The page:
LORRAINE BARDEEN:  Safety is a hugely important part of training with machinery.  HoloLens not only allows trainees to negotiate that machinery in complete safety, it can also present hazard areas in new, unique ways.

VOICE:  Please be aware of the areas marked as hazardous.  In a real life scenario these areas must be clear for safety when you start an engine.

ARANCHA:  Now that I’m aware of the safe area, we can continue to learn in ways not possible in the real world.  This is a starter control from the cockpit.  Now I can literally understand how the fuel system reacts to it.

VOICE:  The fuel passes through each part of the system, being filtered, heated and pressurized, ensuring optimum engine performance.

LORRAINE BARDEEN:  In this short amount of time Arancha was able to switch from her daily work to dive into an important training, where she learned about a newly upgraded airplane engine.  HoloLens gave her the flexibility to learn in any location at any scale and at her own pace.

VOICE:  Training complete.

LORRAINE BARDEEN:  Any company that needs to train and develop their employees and any partner who helps companies with professional training has a big opportunity.  You will be at the forefront of the next major computing platform.  Customers and partners are already underway, as you saw, because this device is commercial ready and the devices are shipping.  So if you’re ready talk to your HoloLens rep, order on and have fun.

Thank you.  (Applause.)


SATYA NADELLA:  Thank you so much, Lorraine and Arancha.

Hopefully you get a feel for this new medium.  I mean every time I see these demos I think about that phrase that we used when we launched a year and a half ago, or we showed it for the first time, which is when you change the way you see the world you change the world you see.  It’s happening, whether it’s architecture, whether it’s industrial design, whether it’s retail, manufacturing, and everyone here can be at the forefront of this new mixed reality.  And so we now have HoloLens available both as a developer edition as well as an enterprise edition.  So I would encourage everyone to look at the applicability of this new medium in the context of everyday business applications, everyday enterprise applications, because I think it will really be the most transformative thing.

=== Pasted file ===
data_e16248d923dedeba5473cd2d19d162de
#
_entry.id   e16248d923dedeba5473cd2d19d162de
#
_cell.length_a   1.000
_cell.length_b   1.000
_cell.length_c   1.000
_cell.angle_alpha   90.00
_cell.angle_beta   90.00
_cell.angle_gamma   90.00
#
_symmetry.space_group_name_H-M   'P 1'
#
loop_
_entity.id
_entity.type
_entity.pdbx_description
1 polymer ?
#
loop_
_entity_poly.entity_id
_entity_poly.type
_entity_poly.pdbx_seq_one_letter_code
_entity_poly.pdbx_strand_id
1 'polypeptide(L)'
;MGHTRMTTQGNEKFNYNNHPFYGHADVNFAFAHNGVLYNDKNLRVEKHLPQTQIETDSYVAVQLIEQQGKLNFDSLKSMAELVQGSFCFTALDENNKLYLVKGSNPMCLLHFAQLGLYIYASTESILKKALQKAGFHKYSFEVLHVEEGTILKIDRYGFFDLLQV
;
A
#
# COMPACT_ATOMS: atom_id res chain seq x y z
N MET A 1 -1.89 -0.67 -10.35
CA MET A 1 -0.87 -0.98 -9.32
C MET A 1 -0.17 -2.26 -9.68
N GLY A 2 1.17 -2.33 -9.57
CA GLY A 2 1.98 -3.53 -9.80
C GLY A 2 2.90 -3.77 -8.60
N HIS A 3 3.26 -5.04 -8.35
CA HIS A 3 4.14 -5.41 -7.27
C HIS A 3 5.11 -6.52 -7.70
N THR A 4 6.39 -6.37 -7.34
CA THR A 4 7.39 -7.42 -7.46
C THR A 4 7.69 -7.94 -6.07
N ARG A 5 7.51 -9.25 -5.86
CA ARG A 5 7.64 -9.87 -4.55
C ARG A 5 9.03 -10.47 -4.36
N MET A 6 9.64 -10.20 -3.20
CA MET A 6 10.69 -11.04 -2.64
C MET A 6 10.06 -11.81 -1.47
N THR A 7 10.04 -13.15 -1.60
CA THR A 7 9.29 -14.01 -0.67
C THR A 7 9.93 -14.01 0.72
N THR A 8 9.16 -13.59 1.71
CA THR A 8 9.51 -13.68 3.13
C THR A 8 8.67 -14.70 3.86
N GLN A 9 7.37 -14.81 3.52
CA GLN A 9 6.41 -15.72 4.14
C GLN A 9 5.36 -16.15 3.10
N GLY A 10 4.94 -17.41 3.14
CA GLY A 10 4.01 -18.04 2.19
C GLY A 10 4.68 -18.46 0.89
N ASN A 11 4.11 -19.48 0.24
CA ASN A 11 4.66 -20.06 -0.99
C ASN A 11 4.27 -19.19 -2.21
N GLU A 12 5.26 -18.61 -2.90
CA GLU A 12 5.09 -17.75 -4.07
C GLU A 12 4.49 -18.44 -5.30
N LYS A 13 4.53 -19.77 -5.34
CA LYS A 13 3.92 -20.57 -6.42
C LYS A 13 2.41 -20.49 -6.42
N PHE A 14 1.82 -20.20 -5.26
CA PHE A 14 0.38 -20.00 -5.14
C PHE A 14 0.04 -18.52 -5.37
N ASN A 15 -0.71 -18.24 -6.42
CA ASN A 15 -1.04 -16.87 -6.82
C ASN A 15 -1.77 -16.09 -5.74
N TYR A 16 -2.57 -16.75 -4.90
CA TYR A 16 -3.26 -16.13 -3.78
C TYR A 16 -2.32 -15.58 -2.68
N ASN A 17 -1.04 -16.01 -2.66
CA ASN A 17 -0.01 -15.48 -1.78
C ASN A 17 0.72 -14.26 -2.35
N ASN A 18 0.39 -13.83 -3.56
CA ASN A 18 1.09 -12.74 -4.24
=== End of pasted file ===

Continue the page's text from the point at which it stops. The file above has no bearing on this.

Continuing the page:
I want to close out by talking about the impact each one of us is having.  Tomorrow you’re going to hear more about the ambitions, you’re going to hear about more details and the programs or the technology from Scott and Kirk, and Yusuf.  They’re going to really drill into that.  But when I think about what you do it goes beyond technology, it goes beyond even the individual customer success.  It’s the impact you’re having in the communities that you serve.

In the last year I have had a chance to travel the world and visit many of you and many of the customers that you work with.  In fact, I started the last financial year in Kenya.  I went to this place called Nanyuki, which is a couple of hundred kilometers north of Nairobi in rural Kenya.  And a partner, Mowingo Network, took some technology that was developed at Microsoft Research called TV Whitespace, which is really the space that exists between TV stations, the spectrum that is unused most times, and built out a last-mile connectivity solution which is affordable even in the remotest parts of Kenya.  And even came up with a very innovative business model where the cost for a school, the hospital locally were subsidized.